



x




The governing equations of motion are
m1 ẍ + k1 (x − q) + b1 (ẋ − q̇) = u(t)
m2 q̈ + k2 q + b2 q̇ + b1 (q̇ − ẋ) + k1 (q − x) = 0 .
Let x1 = x, x2 = ẋ, x3 = q and x4 = q̇. Then,


0



 − k1

ẋ =  m1
 0


k1
m2



1

0

0

b1
−m
1

k1
m1

b1
m1

0

0

1

b1
m2

2)
− (k1m+k
2

− (b1m+b2 2 )

E3.17

h

0 0 1 0

i

x.

At node 1 we have
C1 v̇1 =

va − v1 v2 − v1
+
R1
R2

C2 v˙2 =

vb − v2 v1 − v2
+
.
R3
R2

and at node 2 we have

Let
x 1 = v1
and
x 2 = v2 .



 0 


 1 




 m 

 x +  1  u(t) .
 0 








Since the output is y(t) = q(t), then
y=



0

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92

CHAPTER 3

State Variable Models

Then, in matrix form we have


 −

E3.18

ẋ = 



1
R1 C1

+

1
R2 C1

− R21C2



1
R2 C1

−



1
R3 C2

+

1
R2 C2

The governing equations of motion are






  x+

1
R1 C1

0

0

1
R3 C2




va
vb



 .

di1
+ v = va
dt
di2
L2
+ v = vb
dt
dv
.
iL = i1 + i2 = C
dt

Ri1 + L1

Let x1 = i1 , x2 = i2 , x3 = v, u1 = va and u2 = vb . Then,




ẋ = 



y=

E3.19

h

− LR1

0

0

0

1
C

1
C

0 0 1

First, compute the matrix



− L11
− L12

1
L1





x+ 0





0
i



0 

1
L2

0

0

x + [0] u .



sI − A = 

s

−1

3 s+4




u





 .

Then, Φ(s) is
Φ(s) = (sI − A)−1
where ∆(s) = s2 + 4s + 3, and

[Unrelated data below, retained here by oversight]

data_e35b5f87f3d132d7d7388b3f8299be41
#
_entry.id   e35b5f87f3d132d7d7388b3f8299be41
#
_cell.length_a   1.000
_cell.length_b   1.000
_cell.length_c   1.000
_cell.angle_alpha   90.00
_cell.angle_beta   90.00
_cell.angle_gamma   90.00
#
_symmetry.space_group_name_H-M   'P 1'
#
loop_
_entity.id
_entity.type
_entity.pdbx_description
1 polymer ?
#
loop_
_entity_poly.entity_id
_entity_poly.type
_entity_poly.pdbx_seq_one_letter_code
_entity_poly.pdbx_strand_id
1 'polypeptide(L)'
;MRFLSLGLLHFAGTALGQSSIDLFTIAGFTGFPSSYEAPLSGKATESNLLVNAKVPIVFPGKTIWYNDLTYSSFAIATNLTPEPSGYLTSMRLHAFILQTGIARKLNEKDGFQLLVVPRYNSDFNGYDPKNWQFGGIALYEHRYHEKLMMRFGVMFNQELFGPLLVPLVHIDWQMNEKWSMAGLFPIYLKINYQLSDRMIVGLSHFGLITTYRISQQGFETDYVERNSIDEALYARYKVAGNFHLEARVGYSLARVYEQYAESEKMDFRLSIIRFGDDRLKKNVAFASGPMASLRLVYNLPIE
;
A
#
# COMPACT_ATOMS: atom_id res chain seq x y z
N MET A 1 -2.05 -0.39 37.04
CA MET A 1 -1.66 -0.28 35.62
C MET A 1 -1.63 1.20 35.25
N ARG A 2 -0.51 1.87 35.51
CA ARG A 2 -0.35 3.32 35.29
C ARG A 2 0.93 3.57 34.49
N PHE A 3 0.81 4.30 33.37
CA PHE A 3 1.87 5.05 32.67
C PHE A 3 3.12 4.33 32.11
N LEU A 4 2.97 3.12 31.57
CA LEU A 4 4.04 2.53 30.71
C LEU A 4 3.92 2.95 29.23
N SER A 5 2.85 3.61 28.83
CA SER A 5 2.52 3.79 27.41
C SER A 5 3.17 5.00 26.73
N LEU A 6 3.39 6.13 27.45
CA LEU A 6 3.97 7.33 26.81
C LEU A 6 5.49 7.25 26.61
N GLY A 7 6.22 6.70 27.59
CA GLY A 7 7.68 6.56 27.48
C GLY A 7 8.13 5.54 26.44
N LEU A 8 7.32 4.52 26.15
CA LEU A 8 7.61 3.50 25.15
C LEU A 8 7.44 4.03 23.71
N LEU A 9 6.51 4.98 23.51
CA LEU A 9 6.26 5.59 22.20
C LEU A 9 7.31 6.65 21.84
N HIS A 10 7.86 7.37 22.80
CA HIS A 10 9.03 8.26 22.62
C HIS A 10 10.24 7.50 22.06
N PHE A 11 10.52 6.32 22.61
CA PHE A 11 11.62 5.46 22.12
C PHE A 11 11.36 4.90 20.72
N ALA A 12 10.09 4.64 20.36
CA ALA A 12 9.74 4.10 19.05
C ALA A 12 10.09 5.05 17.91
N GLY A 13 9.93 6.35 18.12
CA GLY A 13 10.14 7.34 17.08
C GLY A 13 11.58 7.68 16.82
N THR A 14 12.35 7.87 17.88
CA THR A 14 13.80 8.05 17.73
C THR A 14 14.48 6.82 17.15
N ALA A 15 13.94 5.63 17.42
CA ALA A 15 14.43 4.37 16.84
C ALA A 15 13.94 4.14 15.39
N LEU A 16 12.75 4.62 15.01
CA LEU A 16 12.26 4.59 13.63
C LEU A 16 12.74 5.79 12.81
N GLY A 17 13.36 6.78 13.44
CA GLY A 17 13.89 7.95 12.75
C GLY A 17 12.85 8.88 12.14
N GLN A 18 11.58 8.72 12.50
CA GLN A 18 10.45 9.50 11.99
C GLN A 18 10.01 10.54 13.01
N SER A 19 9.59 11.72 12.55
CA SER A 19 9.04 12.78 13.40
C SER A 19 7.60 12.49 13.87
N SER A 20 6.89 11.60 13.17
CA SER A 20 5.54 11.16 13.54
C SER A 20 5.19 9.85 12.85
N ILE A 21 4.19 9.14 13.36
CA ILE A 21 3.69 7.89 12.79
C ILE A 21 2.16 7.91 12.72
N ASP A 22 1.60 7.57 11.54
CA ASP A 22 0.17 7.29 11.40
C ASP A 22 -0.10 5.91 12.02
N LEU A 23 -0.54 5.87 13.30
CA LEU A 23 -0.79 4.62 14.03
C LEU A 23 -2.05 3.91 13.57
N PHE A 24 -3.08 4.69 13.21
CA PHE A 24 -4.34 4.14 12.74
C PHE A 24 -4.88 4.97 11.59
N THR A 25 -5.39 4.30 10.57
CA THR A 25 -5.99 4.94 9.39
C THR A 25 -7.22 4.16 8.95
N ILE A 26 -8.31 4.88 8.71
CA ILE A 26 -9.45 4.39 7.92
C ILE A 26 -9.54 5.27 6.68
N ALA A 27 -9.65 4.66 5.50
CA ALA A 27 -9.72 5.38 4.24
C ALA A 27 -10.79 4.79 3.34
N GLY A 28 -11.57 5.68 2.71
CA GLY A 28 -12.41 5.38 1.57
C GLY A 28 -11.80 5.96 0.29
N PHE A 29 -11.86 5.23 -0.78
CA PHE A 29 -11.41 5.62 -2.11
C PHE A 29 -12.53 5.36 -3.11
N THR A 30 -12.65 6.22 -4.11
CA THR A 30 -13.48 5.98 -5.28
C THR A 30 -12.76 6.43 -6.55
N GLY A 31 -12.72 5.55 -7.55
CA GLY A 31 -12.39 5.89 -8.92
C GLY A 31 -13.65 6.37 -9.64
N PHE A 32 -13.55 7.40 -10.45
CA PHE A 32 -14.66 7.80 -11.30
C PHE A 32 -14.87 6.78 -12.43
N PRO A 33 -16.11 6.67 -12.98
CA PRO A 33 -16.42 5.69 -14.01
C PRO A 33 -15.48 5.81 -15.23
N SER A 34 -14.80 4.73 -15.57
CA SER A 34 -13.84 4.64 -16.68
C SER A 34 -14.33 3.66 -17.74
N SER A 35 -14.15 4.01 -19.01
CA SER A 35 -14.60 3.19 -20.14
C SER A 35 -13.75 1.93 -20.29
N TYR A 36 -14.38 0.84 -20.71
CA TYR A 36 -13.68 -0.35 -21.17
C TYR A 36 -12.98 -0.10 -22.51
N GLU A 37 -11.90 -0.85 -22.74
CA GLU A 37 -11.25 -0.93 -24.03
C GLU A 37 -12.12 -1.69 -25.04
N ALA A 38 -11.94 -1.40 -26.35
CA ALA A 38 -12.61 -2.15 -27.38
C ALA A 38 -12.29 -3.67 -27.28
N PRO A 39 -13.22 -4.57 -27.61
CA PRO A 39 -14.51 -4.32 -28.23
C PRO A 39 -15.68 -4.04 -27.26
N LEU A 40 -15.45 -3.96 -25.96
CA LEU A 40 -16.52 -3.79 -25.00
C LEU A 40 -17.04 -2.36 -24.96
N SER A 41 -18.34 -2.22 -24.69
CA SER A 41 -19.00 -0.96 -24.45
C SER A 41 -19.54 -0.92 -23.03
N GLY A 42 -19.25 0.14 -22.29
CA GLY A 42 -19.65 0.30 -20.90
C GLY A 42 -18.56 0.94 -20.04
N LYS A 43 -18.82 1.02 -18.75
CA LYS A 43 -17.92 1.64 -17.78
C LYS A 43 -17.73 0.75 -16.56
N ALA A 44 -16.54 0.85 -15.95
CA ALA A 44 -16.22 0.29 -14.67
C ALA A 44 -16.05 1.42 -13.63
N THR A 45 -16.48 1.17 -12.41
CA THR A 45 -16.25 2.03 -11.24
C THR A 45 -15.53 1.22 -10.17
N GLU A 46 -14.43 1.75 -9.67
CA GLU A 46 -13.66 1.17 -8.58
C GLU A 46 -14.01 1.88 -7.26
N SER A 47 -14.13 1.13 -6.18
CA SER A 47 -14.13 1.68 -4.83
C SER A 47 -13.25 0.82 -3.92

G(s) =
E3.20

h

10 0

i




s+4
∆(s)
3
− ∆(s)





1  s+4 1 
=
∆(s)
−3 s
1
∆(s)
s
∆(s)




0
1



=

s2

10
.
+ 4s + 3

The linearized equation can be derived from the observation that sin θ ≈ θ
when θ ≈ 0. In this case, the linearized equations are
θ̈ +

g
k
θ + θ̇ = 0 .
L
m

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93

Exercises

Let x1 = θ and x2 = θ̇. Then in state variable form we have
ẋ = Ax
y = Cx
where


A=

E3.21

0

1

−g/L −k/m

The transfer function is



 ,

C=

h

1 0

i

,

G(s) = C [sI − A]−1 B + D =

and

s2



x(0) = 

θ(0)
θ̇(0)



.

−1
.
+ 2s + 1

The unit step response is
y(t) = −1 + e−t + te−t .
E3.22

The transfer function is
G(s) =

s2

s−6
.
− 7s + 6

The poles are at s1 = 1 and s2 = 6. The zero is at s = 6. So, we see
that there is a pole-zero cancellation. We can write the system in state
variable form as
√
ẋ = x − 2u
√
2
y=−
x
2
and the transfer function is
G(s) =
E3.23

1
.
s−1

The system in state variable form can be represented by
ẋ = Ax + Bu
y = Cx + Du
where




A=



0

1

0

0



0 

1 
 ,

−1 −3 −3







 0 



B=
 0  ,



1

C=

h

0 1 −1

i

,

D=

h

1

i

.

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94

CHAPTER 3

State Variable Models

+
-

U(s)

+
- --

1
s

x3

3
3

FIGURE E3.23
Block diagram.

1
s

x2

1
s

x1